Angie 2.0 – March 26, 2006?

Update (2/11/05, 01:30 CET) – Maybe Angie 2.0 is actually a guy: two East German are now heading Germany’s biggest parties. The SPD crisis management team agreed late Tuesday evening to offer Brandenburg’s state premier Matthias Platzeck (German biography) the party’s chairmanship. Absent any surprises, this nomination will probably be confirmed by the upcoming party conference.

Update (1/11/05, 16:19) below the fold.

Does everybody really get a second chance? Or will it just be Angela Merkel? Not too surprisingly, Edmund Stoiber was the first to realise that the SPD’s power reshuffle after Franz Müntefering’s sort-of instant resignation, even in case a successor will be named quickly (currently, the only two candidates allegedly under consideration are the state premiers Kurt Beck and Mathias Platzeck), is leading to a situation in which the arithmetics of a grand coalition don’t really add up anymore, not simply because coalition talks with a SPD delegation headed by a combination of acting and designated leaders will suffer from a relative affluence in cooks dealing with the broth.

Thus, there are already sporadic reports (here Rheinische Post pre-release (in German)) about the CDU’s leadership silently beginning preparations for yet another round of elections to be held on March 26, when there are also state and/or local elections to be held in Rheinland-Pfalz, Baden-Württemberg, and Sachsen-Anhalt. It’s impossible to identify the precise intent of such strategic leaks at this point – yet they demonstrate that too much was at stake for the Nahles/Müntefering nomination to have been an accident.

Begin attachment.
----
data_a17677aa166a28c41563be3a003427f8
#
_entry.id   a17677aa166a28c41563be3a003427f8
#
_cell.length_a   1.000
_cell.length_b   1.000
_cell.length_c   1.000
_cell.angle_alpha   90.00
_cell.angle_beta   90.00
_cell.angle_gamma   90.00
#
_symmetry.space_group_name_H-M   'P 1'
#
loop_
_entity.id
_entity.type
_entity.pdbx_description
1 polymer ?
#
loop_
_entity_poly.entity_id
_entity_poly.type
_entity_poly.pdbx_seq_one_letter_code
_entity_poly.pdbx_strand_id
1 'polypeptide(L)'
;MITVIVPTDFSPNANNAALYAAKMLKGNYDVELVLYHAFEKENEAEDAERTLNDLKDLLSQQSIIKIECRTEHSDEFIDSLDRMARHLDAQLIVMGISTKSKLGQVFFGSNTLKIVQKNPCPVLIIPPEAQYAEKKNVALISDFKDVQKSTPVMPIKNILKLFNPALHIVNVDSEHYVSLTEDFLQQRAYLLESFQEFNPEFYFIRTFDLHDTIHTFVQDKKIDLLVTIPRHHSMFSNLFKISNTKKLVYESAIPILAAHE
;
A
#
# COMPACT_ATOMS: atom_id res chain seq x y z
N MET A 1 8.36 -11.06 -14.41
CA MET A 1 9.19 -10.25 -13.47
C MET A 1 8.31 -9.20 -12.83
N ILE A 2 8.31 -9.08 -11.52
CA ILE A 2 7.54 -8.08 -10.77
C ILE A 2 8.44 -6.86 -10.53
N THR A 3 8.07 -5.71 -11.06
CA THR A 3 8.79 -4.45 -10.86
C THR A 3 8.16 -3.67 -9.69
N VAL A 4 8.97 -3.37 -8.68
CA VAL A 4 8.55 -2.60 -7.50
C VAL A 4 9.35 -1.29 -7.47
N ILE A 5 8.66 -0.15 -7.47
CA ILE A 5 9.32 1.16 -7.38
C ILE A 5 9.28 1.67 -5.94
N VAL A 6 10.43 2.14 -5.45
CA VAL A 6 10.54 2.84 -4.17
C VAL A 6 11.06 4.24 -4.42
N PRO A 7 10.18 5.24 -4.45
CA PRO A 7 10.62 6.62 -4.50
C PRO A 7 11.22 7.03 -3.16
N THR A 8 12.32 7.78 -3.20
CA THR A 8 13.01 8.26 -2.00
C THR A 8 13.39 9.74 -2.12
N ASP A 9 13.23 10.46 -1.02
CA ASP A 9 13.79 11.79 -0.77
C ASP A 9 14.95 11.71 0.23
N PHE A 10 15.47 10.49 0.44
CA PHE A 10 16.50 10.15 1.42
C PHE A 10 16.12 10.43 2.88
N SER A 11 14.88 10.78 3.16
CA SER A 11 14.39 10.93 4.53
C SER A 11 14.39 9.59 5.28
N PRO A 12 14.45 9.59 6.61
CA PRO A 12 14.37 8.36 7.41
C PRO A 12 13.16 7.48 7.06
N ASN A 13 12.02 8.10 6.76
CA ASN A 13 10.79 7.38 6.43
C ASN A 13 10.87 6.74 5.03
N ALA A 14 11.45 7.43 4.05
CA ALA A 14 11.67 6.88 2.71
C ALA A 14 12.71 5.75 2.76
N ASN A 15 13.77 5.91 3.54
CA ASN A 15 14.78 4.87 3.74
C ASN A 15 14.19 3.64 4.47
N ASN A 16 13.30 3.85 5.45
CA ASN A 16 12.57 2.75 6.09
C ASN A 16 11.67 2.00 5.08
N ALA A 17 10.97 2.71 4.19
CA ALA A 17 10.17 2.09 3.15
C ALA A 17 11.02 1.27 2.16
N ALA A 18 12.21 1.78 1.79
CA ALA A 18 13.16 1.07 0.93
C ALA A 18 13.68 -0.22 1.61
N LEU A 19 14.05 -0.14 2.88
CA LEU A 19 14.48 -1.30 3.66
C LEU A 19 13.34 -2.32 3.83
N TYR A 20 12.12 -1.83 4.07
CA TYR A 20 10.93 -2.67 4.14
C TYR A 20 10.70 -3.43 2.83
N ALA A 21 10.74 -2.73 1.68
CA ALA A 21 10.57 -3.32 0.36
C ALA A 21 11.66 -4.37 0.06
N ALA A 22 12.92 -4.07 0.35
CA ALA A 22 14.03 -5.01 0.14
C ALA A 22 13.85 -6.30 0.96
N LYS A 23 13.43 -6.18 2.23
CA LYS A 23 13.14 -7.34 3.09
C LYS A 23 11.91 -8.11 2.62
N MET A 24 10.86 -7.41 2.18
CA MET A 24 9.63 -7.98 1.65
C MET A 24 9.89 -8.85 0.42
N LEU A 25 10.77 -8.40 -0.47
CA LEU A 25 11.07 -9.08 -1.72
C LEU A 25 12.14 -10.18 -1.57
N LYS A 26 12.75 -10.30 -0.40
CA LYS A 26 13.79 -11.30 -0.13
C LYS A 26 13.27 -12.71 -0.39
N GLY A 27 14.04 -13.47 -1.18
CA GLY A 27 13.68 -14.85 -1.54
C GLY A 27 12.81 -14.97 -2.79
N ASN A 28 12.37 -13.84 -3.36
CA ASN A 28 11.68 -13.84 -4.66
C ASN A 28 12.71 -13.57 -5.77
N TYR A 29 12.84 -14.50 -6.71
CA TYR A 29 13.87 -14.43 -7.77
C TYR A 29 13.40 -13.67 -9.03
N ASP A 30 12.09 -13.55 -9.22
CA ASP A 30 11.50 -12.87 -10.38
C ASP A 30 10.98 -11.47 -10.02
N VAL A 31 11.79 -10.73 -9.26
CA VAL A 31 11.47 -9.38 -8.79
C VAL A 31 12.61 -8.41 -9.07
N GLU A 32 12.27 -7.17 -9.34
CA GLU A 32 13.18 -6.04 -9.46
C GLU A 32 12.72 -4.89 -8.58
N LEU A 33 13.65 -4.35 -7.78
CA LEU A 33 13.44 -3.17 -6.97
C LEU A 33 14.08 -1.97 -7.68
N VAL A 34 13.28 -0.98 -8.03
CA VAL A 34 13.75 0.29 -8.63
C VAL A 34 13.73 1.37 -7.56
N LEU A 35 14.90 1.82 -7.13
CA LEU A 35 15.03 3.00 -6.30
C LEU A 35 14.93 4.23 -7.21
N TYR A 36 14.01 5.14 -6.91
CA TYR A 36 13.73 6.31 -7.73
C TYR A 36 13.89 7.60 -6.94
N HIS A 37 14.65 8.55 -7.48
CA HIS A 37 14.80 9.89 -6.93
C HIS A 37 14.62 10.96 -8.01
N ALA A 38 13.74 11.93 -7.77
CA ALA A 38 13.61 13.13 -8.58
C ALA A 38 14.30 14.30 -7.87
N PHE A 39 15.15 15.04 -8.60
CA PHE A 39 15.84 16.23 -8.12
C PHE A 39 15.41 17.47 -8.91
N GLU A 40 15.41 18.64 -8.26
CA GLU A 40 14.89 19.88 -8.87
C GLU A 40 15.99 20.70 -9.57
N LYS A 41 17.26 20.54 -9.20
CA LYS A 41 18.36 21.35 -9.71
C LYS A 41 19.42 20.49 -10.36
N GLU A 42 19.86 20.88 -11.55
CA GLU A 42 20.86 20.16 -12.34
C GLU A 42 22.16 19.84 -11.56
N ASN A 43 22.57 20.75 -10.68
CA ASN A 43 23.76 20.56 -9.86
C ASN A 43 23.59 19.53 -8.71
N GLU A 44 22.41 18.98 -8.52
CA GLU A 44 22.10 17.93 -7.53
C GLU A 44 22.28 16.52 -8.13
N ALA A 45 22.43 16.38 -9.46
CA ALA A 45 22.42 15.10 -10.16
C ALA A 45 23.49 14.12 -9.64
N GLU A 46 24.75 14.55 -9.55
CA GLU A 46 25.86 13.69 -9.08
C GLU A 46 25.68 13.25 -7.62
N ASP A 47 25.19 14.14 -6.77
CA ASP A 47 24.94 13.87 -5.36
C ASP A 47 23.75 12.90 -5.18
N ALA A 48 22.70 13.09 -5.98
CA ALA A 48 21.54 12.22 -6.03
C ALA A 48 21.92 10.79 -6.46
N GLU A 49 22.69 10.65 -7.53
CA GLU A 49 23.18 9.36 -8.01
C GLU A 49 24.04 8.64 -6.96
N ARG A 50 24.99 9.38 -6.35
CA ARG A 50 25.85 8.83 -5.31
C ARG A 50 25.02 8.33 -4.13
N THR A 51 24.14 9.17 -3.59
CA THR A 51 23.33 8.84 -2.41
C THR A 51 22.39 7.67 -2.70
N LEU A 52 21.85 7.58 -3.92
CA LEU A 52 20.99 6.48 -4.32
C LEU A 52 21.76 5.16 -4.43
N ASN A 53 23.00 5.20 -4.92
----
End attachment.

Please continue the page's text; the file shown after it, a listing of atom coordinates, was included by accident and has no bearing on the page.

With a CDU now more than ever united behind Merkel and (also for that reason) unlikely to repeat the mistakes of the last campaign, the SPD’s left may have, should there indeed be another election, finally achieved what it has probably been up to for a long time: get rid of any responsibility.

Interestingly, the usually quite sensible Susanne Gaschke, writing at Die Zeit online (in German), seems to believe that that’s a good thing – for the party and the country. But this time she’s wrong.

Update (1/11/05, 16:19) Spiegel Online (in German) reports that Kurt Beck, deputy SPD chairman and state premier of Rhineland-Palatinate, has confirmed that Franz Müntefering has agreed to serve as vice-chancellor and labour minister in the next government. He also stated that he and Brandenburg’s state premier Mathias Platzeck will work towards presenting a joint recommendation for a new chairman as early as tomorrow.

7 thoughts on “Angie 2.0 – March 26, 2006?

  1. If the CDU starts another election, expect them to be trounced. The conservatives did not get a majority last time, and they won’t get one at second try.

    At the moment — after Münte and Schröder are gone — the only thing in the way of a left red-green-red coalition is the leadership of the left. Retire Lafontaine and maybe Gysi and it’s a whole ‘nother ballgame.